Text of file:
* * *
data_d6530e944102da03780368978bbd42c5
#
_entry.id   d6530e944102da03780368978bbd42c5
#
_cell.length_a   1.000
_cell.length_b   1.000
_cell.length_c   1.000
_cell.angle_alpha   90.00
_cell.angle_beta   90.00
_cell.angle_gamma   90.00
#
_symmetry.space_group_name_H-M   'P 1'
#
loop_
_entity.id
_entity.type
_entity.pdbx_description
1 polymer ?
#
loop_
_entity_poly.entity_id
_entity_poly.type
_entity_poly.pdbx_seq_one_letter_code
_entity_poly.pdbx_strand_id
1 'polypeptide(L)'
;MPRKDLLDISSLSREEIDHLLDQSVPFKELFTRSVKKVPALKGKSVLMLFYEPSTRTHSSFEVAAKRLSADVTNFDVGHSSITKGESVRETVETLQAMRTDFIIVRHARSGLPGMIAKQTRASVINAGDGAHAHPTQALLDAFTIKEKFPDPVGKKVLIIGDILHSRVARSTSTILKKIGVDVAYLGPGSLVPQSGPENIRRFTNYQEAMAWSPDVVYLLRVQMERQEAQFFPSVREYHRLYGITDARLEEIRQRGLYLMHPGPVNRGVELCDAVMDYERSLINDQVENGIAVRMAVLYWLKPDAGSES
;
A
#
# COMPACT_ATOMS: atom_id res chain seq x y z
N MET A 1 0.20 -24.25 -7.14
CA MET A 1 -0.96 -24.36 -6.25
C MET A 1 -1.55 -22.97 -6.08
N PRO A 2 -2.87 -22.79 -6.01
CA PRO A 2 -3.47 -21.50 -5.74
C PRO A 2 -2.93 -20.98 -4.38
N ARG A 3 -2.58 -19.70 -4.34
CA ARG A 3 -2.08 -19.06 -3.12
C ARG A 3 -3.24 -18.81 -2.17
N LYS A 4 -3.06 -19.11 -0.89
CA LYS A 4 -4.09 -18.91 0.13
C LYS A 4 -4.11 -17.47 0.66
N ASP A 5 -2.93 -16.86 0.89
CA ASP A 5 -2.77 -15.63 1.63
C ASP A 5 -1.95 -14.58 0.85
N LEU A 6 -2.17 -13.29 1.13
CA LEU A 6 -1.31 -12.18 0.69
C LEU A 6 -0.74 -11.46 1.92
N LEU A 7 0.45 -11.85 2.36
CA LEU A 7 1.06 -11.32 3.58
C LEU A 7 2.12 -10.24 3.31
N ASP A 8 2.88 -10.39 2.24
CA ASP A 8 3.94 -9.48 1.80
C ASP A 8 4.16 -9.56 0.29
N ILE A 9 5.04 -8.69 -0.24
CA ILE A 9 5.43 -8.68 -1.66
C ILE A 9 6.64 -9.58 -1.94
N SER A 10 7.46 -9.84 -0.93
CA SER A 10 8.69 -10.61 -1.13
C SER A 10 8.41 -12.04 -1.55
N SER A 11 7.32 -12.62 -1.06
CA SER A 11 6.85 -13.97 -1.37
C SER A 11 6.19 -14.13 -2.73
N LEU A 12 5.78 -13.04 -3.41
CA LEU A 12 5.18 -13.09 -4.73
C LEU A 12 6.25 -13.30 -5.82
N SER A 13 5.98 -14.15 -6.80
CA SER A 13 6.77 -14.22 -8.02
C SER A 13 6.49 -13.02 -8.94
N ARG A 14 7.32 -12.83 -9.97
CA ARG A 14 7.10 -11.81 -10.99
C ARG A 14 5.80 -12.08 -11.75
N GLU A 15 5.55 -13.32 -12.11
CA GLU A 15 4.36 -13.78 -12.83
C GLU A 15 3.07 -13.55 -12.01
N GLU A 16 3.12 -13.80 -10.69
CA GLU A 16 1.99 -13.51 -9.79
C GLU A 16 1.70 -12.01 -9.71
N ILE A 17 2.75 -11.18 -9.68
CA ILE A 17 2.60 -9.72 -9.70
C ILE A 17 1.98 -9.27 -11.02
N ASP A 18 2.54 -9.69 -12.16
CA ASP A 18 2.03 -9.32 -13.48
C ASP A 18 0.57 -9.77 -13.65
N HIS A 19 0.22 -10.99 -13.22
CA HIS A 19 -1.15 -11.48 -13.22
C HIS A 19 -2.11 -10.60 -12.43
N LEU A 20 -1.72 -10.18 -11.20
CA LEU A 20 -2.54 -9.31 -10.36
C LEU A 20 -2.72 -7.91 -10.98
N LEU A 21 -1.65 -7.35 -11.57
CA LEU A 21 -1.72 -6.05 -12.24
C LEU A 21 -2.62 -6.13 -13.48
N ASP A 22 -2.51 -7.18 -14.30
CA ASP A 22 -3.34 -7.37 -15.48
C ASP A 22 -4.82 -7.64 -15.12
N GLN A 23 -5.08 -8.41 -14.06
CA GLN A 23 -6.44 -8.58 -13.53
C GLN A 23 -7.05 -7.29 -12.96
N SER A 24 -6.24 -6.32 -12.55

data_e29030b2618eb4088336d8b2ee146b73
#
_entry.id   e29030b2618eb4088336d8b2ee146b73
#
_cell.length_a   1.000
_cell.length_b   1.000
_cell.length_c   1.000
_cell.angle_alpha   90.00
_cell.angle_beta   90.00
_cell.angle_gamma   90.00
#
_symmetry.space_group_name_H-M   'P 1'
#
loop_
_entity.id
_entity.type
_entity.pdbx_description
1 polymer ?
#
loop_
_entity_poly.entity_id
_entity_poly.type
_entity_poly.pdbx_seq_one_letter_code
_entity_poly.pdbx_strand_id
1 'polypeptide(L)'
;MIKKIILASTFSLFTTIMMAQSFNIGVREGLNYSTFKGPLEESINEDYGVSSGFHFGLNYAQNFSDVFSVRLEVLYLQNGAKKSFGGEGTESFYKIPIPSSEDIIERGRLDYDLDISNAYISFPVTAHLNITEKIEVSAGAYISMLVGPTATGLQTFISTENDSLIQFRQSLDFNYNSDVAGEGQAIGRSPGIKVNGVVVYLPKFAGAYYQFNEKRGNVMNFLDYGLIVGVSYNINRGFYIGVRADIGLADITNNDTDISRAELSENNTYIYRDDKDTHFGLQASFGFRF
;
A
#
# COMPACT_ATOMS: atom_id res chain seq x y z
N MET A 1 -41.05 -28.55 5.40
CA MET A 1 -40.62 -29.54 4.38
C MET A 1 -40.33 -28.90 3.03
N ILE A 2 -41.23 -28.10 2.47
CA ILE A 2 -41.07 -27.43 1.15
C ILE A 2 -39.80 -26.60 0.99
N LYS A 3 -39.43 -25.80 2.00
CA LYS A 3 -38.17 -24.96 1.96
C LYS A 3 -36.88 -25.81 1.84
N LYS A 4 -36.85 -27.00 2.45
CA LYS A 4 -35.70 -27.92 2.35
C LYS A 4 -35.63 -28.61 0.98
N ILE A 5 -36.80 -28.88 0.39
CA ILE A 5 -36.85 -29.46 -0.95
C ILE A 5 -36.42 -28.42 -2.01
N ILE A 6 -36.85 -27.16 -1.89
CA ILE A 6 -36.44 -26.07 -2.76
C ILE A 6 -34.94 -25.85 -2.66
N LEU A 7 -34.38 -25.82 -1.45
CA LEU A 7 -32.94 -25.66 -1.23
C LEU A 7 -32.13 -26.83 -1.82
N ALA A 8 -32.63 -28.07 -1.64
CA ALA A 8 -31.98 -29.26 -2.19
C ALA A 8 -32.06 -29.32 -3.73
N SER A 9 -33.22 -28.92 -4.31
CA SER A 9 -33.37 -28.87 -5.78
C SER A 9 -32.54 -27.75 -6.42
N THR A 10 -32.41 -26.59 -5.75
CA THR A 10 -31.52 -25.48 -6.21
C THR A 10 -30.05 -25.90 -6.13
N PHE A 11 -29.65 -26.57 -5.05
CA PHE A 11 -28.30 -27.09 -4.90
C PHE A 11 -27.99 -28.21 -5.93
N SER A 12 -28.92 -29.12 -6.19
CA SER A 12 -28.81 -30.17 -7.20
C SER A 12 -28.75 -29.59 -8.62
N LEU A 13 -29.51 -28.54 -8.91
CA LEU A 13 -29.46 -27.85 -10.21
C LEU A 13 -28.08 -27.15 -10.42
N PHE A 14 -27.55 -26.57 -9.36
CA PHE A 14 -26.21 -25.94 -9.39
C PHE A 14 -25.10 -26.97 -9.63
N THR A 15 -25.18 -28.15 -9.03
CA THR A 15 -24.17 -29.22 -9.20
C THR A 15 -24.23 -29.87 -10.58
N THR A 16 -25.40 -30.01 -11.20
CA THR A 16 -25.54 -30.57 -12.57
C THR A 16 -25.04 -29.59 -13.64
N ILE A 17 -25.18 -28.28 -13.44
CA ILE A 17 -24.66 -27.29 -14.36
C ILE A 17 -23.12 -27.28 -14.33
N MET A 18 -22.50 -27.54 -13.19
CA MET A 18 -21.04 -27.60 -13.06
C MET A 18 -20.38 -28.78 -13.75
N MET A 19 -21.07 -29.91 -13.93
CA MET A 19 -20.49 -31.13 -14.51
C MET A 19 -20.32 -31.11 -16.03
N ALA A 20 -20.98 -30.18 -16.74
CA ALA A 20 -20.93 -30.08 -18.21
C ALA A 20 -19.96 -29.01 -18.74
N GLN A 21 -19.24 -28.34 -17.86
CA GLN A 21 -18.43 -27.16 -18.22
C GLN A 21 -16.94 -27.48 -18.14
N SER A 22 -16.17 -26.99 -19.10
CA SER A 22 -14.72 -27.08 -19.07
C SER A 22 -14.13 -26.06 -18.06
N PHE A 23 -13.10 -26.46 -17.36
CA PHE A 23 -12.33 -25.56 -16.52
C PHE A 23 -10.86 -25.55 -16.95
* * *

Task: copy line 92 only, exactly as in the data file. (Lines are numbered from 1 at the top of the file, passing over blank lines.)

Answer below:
CA LEU A 21 -1.72 -6.05 -12.24